SWTJC Rodeo & Rodeo Program
courtesy of SWTJC Rodeo Alumni As Southwest Texas Junior College in Uvalde, Texas celebrates their 60th Anniversary as a National Intercollegiate Rodeo Association (NIRA) team, […]
Courtesy of NIRAA
Sylvia Gann Mahoney has been associated with college rodeo since 1977 when she became the New Mexico Junior College rodeo coach. At the time, she was one of only three female college rodeo coaches. She was hired as an English teacher and found that she had “inherited” the additional job as adviser to the rodeo club. Her knowledge of rodeo was limited to being a spectator but never one to back away from a challenge, she got to work. After all, this was Lea County, famous for producing more than 50 champions! She tapped into that talent pool for advice and counsel. Tuffy Cooper was one of those who were very helpful to her. Tuffy was a former college cowboy, roped at the first college finals in 1949, college champion tie down roper at the second college finals in 1950 and the head of a roping dynasty, Roy, Betty Gayle, Tuf, Clif: you know the names! Her women’s team won National Reserve Champions in 1982: the record still stands at NMJC.
She was a founder and first president of the National Intercollegiate Rodeo Association Alumni organization. It will celebrate its 25th Anniversary in 2016.
In 2004, Texas A&M Press published her book: College Rodeo: From Show to Sport, the first definitive book on the history of college rodeo.
Sylvia judged Miss Rodeo America three times.
She was a founder and first executive director of the Western Heritage Center and Lea County Cowboy Hall of Fame. Today, the museum has a new $5 million building.
Sylvia, a native Texan, is an educator, author, literary editor/publicist (Design4Writers), photographer, and community volunteer. She was raised in New Mexico at Lovington.
Sylvia earned a master’s degree in English and taught in the public system and at New Mexico Junior College. In Texas, she was an administrator at Vernon College, and later elected to the Board Trustees at Vernon College.
In 2015, Sylvia was the keynote speaker at the ND Cowboy Hall of Fame Induction Ceremony at Medora, ND. She said, “The most recognized American icon is the cowboy. The legend of the cowboy represents what is best about being Americans—self-reliance, hard work, loyalty, honesty, integrity, independence, friendship, and keeping your word.”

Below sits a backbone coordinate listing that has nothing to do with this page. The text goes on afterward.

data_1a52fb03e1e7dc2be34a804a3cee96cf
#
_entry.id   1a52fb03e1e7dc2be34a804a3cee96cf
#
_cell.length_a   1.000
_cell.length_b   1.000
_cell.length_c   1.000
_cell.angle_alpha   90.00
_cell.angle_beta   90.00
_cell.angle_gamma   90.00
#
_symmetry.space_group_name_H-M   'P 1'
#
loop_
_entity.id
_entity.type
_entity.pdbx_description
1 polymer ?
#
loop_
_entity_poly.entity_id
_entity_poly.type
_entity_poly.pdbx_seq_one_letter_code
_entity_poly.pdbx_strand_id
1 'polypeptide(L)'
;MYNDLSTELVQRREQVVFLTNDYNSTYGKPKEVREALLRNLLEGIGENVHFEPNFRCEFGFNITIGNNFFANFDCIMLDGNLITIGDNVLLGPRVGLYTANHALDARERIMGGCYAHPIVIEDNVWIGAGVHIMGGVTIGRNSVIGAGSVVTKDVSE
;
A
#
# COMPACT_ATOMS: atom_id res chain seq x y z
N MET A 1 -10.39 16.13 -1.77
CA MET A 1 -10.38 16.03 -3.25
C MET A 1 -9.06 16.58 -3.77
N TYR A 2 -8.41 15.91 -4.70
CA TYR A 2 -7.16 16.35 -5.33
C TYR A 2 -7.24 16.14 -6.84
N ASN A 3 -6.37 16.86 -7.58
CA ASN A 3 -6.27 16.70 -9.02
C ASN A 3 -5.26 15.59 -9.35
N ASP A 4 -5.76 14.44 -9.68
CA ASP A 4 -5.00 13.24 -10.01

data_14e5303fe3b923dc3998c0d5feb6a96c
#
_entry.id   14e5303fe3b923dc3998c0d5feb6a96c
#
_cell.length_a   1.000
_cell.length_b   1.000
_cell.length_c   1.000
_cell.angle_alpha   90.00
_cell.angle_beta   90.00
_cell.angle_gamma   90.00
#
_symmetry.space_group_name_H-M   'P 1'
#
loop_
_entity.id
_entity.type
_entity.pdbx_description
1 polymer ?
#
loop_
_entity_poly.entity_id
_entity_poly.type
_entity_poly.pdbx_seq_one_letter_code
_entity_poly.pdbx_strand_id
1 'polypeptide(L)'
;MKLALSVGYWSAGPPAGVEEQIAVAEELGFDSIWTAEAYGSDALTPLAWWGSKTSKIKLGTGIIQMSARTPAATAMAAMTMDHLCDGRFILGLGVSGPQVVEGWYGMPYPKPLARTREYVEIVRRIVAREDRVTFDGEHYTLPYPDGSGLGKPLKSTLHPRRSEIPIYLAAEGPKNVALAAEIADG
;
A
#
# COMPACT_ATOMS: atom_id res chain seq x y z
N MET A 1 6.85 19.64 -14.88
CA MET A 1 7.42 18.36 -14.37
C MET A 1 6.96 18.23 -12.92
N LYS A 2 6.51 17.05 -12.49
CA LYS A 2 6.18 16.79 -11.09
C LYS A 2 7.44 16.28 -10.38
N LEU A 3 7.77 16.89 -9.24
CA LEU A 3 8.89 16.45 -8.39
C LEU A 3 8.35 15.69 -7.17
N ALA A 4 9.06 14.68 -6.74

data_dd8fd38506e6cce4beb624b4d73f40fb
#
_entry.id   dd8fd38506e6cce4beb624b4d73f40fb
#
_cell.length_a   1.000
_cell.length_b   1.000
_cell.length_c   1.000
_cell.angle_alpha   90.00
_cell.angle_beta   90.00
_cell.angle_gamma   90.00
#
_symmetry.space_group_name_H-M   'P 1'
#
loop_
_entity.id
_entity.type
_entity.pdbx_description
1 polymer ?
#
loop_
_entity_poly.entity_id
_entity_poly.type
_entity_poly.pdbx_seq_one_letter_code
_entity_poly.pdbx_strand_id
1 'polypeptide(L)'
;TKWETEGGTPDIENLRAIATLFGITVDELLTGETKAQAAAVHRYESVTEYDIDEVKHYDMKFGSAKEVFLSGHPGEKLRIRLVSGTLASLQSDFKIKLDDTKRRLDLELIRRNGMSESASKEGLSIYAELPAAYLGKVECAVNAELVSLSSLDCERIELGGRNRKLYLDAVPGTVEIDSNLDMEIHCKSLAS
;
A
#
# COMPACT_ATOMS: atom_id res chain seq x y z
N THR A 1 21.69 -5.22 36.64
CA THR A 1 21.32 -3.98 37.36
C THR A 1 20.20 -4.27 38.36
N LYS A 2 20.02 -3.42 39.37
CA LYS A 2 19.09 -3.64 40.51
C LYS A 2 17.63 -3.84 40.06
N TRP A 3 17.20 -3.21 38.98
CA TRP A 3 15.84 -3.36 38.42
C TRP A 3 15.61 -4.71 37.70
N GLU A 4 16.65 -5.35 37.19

In 2004, she wtas named Vernon Rotary co-chairman of “Marking of the Great Western Trail from Mexico through nine U.S. states into Canada.” Some 200 seven-foot-white-cement posts with red letters Great Western Trail (GWT) were dedicated along the two-thousand-mile trail. The path of the GWT, the longest, largest Texas cattle trail that lasted the most number of years, had never been documented. Rotarians along the two-thousand-mile trail were asked to document the trail through their county or state.
After finding primary sources, the Texas Rotarians joined each state in dedicating their first GWT marker. Texans dedicated markers in each of the twenty counties in Texas, eight of nine US states, as well as in Matamoros, Mexico, and Val Marie, Saskatchewan. The GWT project volunteers promoted passage of a Congressional bill to designate the GWT and Chisholm Trail as National Historic Trails. The Feasibility Study should go before Congress in late 2015.
Texas Tech University Press will publish Sylvia’s book on the GWT project in October 2015 titled Finding the Great Western Trail.
In June 2015, Sylvia went with a group organized by the Center for Citizen Initiatives on a 17-day trip to Russia to visit Rotary Clubs in four major cities. The group’s focus was to promote goodwill and better friendship between the two countries and to learn about their grassroots ideas about peace.
The US group was warmly welcomed into the homes of Russian Rotarians for dinner. They gave the US group tours of their new businesses. After 70 years of Communism, the Russian people now have enough food, are allowed to own their own homes, businesses, and cars; to travel without restrictions, and take vacations. The Russian people showed characteristics of people on a new frontier. After millions of World War II casualities followed by governmental repression for 70 years, the people feel strongly about maintaining their new lifestyle, without war.
Sylvia lives in Fort Worth near her daughter and son and her five grandsons (one is a Marine).
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